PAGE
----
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What Makes A Will Valid In Maryland?

On Behalf of | Aug 20, 2022 | Wills |

When someone passes away, things are made exponentially more challenging when a will isn’t valid. When the validity of a will is called into question, life is made even harder for loved ones who are already dealing with loss and grief. So how do you know if your will is valid in Maryland?

What is a Will?

It’s a document that specifies what a person wants to happen to their assets after they die. A strong will puts their intentions in writing and gives clear direction, leaving no room for ambiguity.

Maryland law requires that your will has the signature of the individual who is creating it. This person is referred to as the testator or testatrix.

It must also be Attested and receive signatures from a pair of witnesses, both of whom have to be credible. These two are required to be present with the individual who wrote the document.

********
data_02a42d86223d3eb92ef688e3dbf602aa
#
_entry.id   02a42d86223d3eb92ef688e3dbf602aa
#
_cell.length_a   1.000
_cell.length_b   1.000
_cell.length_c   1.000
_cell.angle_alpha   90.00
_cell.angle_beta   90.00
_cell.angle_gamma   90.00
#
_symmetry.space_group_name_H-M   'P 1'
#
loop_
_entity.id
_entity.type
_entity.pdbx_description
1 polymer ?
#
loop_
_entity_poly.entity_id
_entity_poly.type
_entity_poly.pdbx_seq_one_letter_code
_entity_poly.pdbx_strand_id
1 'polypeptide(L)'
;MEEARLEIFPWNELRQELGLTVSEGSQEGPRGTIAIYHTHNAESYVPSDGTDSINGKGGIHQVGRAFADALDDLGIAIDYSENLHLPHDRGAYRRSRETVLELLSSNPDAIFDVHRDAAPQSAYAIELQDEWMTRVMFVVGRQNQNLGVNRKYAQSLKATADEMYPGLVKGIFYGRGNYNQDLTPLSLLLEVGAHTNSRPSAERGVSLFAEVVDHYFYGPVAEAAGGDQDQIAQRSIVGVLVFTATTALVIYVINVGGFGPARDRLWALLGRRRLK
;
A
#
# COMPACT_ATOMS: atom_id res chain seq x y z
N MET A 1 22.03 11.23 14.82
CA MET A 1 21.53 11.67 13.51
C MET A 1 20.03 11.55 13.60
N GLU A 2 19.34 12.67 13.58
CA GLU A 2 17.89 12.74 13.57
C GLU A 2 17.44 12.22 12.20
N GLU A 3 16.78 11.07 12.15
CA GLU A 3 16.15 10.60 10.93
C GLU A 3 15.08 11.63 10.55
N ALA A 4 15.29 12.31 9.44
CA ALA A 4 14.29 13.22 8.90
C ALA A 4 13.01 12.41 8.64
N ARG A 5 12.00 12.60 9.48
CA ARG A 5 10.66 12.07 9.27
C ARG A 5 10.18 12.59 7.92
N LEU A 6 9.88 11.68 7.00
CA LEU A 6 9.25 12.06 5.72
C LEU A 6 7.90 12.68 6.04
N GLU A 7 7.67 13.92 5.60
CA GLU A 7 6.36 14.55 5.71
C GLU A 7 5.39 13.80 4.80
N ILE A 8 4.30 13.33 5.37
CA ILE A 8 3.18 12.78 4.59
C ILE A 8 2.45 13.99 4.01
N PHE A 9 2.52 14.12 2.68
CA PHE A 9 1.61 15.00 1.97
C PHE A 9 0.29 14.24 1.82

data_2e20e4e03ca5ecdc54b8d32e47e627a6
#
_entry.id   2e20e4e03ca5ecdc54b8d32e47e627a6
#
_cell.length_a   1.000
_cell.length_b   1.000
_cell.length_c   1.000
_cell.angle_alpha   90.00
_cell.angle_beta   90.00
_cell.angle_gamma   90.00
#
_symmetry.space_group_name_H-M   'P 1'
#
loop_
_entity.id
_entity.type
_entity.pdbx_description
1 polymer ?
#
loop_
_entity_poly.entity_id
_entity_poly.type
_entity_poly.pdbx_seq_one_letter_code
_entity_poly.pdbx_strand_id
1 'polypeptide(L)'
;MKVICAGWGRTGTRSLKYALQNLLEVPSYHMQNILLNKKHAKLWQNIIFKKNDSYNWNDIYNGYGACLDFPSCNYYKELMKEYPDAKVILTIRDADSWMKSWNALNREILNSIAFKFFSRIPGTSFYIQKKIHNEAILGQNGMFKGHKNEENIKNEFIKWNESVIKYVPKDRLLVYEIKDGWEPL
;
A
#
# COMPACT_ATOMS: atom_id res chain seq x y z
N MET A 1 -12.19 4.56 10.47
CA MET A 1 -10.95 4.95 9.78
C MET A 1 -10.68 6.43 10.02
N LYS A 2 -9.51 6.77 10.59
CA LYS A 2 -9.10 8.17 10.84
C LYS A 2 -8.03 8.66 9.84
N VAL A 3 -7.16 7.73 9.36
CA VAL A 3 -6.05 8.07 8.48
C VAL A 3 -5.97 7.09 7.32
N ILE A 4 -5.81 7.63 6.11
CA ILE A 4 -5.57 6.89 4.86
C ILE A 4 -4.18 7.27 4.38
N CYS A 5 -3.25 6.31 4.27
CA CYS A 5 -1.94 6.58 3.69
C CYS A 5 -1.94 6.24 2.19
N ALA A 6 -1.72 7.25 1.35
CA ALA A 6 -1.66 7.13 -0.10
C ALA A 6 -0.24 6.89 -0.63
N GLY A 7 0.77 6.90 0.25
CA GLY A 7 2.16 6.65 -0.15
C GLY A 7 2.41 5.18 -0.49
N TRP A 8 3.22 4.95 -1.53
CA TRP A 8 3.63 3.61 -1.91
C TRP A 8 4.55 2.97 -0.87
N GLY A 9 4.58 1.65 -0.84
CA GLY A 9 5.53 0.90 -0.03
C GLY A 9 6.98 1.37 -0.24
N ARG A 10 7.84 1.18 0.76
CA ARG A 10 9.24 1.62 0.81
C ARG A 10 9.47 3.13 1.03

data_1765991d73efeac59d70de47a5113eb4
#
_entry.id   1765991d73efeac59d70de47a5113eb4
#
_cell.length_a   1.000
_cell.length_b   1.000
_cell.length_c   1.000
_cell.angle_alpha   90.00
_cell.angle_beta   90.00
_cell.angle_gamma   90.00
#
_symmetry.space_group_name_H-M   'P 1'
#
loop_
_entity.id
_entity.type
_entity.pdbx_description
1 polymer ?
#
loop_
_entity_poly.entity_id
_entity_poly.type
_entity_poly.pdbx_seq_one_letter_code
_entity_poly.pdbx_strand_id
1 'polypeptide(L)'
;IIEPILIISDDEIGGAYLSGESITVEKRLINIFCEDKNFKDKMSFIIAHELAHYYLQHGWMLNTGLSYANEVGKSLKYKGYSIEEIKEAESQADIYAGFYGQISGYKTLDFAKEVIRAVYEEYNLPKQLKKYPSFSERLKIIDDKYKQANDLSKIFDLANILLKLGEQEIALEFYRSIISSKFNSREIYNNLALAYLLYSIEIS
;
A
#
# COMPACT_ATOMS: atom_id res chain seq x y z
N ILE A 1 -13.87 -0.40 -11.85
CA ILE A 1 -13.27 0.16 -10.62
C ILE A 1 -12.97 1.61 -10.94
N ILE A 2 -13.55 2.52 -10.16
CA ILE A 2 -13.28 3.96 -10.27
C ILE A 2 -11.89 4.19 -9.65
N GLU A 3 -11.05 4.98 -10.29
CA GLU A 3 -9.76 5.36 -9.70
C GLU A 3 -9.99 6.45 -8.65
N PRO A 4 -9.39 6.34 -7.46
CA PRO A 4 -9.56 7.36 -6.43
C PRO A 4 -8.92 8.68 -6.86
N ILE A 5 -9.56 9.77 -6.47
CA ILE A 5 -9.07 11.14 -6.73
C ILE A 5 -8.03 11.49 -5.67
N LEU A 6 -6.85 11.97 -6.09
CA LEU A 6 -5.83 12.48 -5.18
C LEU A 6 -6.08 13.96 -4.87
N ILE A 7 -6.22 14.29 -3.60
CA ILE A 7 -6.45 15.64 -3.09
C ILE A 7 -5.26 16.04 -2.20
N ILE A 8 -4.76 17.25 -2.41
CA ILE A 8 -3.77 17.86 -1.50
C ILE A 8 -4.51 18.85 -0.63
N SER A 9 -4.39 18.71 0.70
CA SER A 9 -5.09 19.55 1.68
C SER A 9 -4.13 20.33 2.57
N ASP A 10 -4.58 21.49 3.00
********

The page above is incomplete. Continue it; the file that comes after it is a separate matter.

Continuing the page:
You can find attestation clause samples online if you’re overwhelmed by the official-sounding format or unsure of how to begin. It’s a great way to at least brainstorm and get the ball rolling on this vital legal document.

The importance of creating a will

Of all the legal documents you’ll make over the course of your estate planning, a will is among the most crucial. It’s how you legally declare what you intend to happen with your property and assets after you have passed away, such as how you want to distribute them amongst your family, loved ones, and favorite charities.

A critical aspect of writing a will is the naming of a personal representative. This individual is in charge of collecting your assets, paying bills, and distributing your estate. The distribution of your estate is all done in the way laid out in your will.

If your will was executed somewhere out of state, it’s still valid in Maryland so long as the laws in the state it was executed were followed. You’ll probably want to double-check the validity of your will every time you move to a new state, which can be done through the Probate Division.